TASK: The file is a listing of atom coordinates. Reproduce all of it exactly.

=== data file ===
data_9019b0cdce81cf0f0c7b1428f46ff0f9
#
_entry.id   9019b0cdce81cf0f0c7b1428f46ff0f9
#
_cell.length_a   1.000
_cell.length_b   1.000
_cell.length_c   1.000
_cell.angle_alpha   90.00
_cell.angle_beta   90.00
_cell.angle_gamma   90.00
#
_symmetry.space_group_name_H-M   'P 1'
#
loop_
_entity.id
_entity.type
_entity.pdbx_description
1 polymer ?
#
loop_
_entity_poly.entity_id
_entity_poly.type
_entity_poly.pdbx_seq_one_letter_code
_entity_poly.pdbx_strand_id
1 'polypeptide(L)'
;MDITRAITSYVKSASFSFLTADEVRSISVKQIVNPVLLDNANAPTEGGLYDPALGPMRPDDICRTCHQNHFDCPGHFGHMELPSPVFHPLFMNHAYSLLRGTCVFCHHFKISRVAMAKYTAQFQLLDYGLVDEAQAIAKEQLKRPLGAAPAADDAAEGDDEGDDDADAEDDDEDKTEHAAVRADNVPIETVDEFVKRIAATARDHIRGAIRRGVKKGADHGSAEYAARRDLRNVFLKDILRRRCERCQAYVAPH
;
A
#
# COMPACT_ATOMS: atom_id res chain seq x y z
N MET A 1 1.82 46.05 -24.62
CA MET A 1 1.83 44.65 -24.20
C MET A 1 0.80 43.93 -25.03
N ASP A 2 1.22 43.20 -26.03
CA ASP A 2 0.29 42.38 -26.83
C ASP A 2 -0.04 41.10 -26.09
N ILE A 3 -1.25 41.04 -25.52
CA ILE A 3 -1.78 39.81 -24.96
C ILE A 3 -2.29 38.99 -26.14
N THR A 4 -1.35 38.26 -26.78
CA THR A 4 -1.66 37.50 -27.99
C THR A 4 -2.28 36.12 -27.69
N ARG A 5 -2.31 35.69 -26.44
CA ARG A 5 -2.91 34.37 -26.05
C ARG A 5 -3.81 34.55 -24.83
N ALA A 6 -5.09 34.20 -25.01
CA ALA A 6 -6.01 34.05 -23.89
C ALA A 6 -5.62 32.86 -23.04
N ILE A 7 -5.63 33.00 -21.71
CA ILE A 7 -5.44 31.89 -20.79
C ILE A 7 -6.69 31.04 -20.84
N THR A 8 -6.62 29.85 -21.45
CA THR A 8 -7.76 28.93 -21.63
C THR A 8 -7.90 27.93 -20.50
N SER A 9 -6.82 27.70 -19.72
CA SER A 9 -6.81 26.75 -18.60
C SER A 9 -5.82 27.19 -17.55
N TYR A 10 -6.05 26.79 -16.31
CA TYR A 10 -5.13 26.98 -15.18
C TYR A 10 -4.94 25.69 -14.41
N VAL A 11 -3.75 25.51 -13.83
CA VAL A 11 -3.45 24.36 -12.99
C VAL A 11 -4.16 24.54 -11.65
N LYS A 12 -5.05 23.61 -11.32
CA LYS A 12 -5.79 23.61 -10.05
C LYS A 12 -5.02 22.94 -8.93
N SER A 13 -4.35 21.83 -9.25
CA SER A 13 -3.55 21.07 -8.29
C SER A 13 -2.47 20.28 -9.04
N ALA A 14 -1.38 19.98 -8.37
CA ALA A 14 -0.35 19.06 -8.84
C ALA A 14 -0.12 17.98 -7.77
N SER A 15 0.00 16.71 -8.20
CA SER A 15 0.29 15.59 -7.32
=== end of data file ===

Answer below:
data_9019b0cdce81cf0f0c7b1428f46ff0f9
#
_entry.id   9019b0cdce81cf0f0c7b1428f46ff0f9
#
_cell.length_a   1.000
_cell.length_b   1.000
_cell.length_c   1.000
_cell.angle_alpha   90.00
_cell.angle_beta   90.00
_cell.angle_gamma   90.00
#
_symmetry.space_group_name_H-M   'P 1'
#
loop_
_entity.id
_entity.type
_entity.pdbx_description
1 polymer ?
#
loop_
_entity_poly.entity_id
_entity_poly.type
_entity_poly.pdbx_seq_one_letter_code
_entity_poly.pdbx_strand_id
1 'polypeptide(L)'
;MDITRAITSYVKSASFSFLTADEVRSISVKQIVNPVLLDNANAPTEGGLYDPALGPMRPDDICRTCHQNHFDCPGHFGHMELPSPVFHPLFMNHAYSLLRGTCVFCHHFKISRVAMAKYTAQFQLLDYGLVDEAQAIAKEQLKRPLGAAPAADDAAEGDDEGDDDADAEDDDEDKTEHAAVRADNVPIETVDEFVKRIAATARDHIRGAIRRGVKKGADHGSAEYAARRDLRNVFLKDILRRRCERCQAYVAPH
;
A
#
# COMPACT_ATOMS: atom_id res chain seq x y z
N MET A 1 1.82 46.05 -24.62
CA MET A 1 1.83 44.65 -24.20
C MET A 1 0.80 43.93 -25.03
N ASP A 2 1.22 43.20 -26.03
CA ASP A 2 0.29 42.38 -26.83
C ASP A 2 -0.04 41.10 -26.09
N ILE A 3 -1.25 41.04 -25.52
CA ILE A 3 -1.78 39.81 -24.96
C ILE A 3 -2.29 38.99 -26.14
N THR A 4 -1.35 38.26 -26.78
CA THR A 4 -1.66 37.50 -27.99
C THR A 4 -2.28 36.12 -27.69
N ARG A 5 -2.31 35.69 -26.44
CA ARG A 5 -2.91 34.37 -26.05
C ARG A 5 -3.81 34.55 -24.83
N ALA A 6 -5.09 34.20 -25.01
CA ALA A 6 -6.01 34.05 -23.89
C ALA A 6 -5.62 32.86 -23.04
N ILE A 7 -5.63 33.00 -21.71
CA ILE A 7 -5.44 31.89 -20.79
C ILE A 7 -6.69 31.04 -20.84
N THR A 8 -6.62 29.85 -21.45
CA THR A 8 -7.76 28.93 -21.63
C THR A 8 -7.90 27.93 -20.50
N SER A 9 -6.82 27.70 -19.72
CA SER A 9 -6.81 26.75 -18.60
C SER A 9 -5.82 27.19 -17.55
N TYR A 10 -6.05 26.79 -16.31
CA TYR A 10 -5.13 26.98 -15.18
C TYR A 10 -4.94 25.69 -14.41
N VAL A 11 -3.75 25.51 -13.83
CA VAL A 11 -3.45 24.36 -12.99
C VAL A 11 -4.16 24.54 -11.65
N LYS A 12 -5.05 23.61 -11.32
CA LYS A 12 -5.79 23.61 -10.05
C LYS A 12 -5.02 22.94 -8.93
N SER A 13 -4.35 21.83 -9.25
CA SER A 13 -3.55 21.07 -8.29
C SER A 13 -2.47 20.28 -9.04
N ALA A 14 -1.38 19.98 -8.37
CA ALA A 14 -0.35 19.06 -8.84
C ALA A 14 -0.12 17.98 -7.77
N SER A 15 0.00 16.71 -8.20
CA SER A 15 0.29 15.59 -7.32